Richard Lochhead will voice concerns Holyrood ministers and the wider public were "kept in the dark" on the issue by the Ministry of Defence (MoD).
He proposes to address the Scottish Parliament tomorrow about the incident at the UK Government's Vulcan Nuclear Reactor Test Establishment at Dounreay, Caithness.
UK Defence Secretary Philip Hammond revealed last week Britain's oldest nuclear submarine, HMS Vanguard, is to have its reactor refuelled at a cost of £120 million after the test reactor was found to have a small internal leak of radiation.
He told the Commons the work was being carried out after "low levels of radioactivity were detected in a prototype core" in 2012.
Mr Hammond said the test reactor had been shut down after the fault was detected and both the independent Defence Nuclear Safety Regulator and the Scottish Environment Protection Agency (Sepa) had been informed.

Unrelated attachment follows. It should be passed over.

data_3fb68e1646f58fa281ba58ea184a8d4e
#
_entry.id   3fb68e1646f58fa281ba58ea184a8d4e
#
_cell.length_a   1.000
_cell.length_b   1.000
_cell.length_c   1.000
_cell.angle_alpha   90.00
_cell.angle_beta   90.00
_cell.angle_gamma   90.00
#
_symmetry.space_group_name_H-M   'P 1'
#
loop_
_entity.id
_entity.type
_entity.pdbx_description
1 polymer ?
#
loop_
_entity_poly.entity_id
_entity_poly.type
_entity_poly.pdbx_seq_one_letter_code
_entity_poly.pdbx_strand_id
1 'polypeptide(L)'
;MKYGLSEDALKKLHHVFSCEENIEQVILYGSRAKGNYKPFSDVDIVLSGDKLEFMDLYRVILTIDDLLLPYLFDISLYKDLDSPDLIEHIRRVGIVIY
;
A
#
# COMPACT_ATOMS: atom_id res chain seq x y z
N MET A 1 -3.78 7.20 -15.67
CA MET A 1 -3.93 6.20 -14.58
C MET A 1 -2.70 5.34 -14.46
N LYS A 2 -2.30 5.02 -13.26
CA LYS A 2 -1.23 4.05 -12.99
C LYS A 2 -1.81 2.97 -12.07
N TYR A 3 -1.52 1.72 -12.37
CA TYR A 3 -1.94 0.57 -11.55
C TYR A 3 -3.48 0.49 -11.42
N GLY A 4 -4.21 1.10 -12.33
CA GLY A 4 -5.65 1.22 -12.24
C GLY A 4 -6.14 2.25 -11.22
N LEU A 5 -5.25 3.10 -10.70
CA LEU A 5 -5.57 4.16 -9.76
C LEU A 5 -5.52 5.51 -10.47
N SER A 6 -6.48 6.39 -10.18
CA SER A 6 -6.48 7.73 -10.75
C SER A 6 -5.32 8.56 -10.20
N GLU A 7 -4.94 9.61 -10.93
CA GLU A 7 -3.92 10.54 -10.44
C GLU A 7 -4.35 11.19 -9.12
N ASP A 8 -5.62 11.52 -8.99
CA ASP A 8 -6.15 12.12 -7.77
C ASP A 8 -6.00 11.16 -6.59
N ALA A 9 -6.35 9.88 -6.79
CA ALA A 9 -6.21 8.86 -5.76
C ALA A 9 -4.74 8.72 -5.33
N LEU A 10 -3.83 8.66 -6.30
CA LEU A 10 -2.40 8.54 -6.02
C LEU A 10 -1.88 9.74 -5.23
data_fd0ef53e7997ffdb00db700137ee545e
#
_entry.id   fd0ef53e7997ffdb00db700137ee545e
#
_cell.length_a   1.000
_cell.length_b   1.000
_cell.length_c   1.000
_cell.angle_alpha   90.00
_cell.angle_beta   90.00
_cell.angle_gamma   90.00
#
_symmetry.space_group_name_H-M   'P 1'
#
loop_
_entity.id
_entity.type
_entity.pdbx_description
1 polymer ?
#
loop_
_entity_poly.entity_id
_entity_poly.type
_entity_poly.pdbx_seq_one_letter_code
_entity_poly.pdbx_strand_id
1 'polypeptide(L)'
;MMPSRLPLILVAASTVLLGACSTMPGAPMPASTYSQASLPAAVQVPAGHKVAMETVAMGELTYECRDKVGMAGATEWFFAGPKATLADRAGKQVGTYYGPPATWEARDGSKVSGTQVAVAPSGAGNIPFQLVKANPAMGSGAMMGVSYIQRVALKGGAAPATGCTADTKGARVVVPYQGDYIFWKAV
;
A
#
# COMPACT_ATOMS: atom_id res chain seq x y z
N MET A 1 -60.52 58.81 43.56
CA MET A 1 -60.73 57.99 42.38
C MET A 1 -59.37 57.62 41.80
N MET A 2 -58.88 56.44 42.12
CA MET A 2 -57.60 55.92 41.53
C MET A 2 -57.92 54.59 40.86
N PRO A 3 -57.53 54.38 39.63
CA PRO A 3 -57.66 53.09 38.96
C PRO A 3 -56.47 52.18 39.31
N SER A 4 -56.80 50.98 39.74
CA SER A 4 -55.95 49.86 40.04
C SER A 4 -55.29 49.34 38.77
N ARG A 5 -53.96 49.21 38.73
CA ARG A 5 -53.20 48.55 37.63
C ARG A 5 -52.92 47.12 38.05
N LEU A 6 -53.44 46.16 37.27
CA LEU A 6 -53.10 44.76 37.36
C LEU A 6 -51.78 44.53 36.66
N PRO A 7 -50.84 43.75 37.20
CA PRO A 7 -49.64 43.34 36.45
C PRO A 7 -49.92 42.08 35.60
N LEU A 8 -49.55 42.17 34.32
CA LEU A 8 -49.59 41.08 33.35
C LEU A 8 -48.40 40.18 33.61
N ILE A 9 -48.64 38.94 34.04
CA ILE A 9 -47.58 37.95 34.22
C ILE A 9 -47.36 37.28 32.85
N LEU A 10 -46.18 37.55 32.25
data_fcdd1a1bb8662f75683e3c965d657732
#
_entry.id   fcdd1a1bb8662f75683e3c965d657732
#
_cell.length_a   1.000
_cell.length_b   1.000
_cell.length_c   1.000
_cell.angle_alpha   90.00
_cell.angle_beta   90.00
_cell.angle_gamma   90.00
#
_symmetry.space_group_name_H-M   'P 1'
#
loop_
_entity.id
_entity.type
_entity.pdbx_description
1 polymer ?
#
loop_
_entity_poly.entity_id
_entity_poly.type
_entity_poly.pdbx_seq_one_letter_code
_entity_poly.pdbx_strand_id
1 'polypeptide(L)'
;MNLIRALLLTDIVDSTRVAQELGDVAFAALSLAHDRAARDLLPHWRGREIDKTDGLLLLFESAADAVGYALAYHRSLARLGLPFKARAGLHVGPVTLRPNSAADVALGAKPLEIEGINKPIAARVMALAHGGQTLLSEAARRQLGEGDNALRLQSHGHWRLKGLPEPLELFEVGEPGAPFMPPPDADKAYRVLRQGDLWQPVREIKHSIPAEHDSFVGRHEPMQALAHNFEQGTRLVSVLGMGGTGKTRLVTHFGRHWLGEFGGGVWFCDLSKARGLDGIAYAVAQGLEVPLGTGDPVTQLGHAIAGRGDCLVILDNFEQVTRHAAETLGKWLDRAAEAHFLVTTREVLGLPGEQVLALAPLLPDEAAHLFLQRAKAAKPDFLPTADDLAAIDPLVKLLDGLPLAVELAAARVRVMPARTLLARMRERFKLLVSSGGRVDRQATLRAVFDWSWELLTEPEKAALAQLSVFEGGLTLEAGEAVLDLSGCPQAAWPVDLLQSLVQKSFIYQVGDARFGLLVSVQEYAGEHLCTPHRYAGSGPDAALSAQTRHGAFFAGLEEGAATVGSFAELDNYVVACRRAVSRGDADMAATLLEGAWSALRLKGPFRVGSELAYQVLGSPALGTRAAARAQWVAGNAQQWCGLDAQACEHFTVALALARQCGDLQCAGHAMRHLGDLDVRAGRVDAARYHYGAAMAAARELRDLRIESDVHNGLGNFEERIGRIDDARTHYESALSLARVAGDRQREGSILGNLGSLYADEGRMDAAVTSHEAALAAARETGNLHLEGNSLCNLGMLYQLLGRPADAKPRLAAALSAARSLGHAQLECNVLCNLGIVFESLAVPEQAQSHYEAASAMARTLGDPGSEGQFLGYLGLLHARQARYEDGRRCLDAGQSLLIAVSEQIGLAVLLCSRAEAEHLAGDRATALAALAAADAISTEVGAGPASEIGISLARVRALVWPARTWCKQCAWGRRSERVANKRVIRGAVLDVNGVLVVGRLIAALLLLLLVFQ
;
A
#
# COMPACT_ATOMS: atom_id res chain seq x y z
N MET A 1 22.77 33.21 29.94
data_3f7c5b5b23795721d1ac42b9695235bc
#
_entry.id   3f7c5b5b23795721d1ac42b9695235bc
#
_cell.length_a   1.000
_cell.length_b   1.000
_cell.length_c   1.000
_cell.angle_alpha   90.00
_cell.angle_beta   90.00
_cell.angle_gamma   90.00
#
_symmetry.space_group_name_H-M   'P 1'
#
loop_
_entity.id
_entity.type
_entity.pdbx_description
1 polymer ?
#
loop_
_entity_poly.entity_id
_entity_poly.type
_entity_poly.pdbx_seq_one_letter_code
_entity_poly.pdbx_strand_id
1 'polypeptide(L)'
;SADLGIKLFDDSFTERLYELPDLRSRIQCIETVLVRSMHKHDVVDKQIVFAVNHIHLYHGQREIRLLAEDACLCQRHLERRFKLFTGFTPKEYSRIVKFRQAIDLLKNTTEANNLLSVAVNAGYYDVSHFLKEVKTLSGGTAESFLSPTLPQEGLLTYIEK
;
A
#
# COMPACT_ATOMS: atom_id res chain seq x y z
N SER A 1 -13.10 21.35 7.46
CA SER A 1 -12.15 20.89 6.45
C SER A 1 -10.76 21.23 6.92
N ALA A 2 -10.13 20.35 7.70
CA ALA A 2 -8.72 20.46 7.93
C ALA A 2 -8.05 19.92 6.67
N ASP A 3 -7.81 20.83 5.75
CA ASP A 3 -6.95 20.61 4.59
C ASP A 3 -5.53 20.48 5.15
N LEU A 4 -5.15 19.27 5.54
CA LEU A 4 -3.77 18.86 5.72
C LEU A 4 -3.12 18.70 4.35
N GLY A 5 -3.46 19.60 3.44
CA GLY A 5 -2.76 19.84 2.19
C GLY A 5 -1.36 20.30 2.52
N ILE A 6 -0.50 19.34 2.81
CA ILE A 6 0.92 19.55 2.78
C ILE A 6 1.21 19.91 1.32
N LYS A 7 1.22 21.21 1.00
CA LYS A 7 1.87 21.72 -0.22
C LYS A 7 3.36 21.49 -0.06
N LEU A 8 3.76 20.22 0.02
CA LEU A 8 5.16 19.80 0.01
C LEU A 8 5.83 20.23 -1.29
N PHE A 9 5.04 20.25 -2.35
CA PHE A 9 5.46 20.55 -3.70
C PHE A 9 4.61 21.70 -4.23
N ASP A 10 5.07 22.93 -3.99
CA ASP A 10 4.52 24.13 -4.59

Mr Lochhead was notified of the situation shortly before Mr Hammond's statement, the Scottish Government has said.
First Minister Alex Salmond has already demanded an apology from Prime Minister David Cameron for failing to tell Scottish ministers about the problem.
In his statement, Mr Lochhead plans to tell the Scottish Parliament of his concerns that the MoD informed both Sepa and the UK Office for Nuclear Regulation that the incident be kept on a strict need-to-know basis for security reasons.
He will further voice concern Mr Hammond informed the Commons there had been no measurable change in radiation discharge, when the environment agencies reported there had been, the Scottish Government said.
Mr Lochhead said: "There must be complete openness and transparency on any nuclear-related incident of this nature.
An MoD spokeswoman said: "The Scottish Environmental Protection Agency was not ordered to withhold information from the Scottish Government."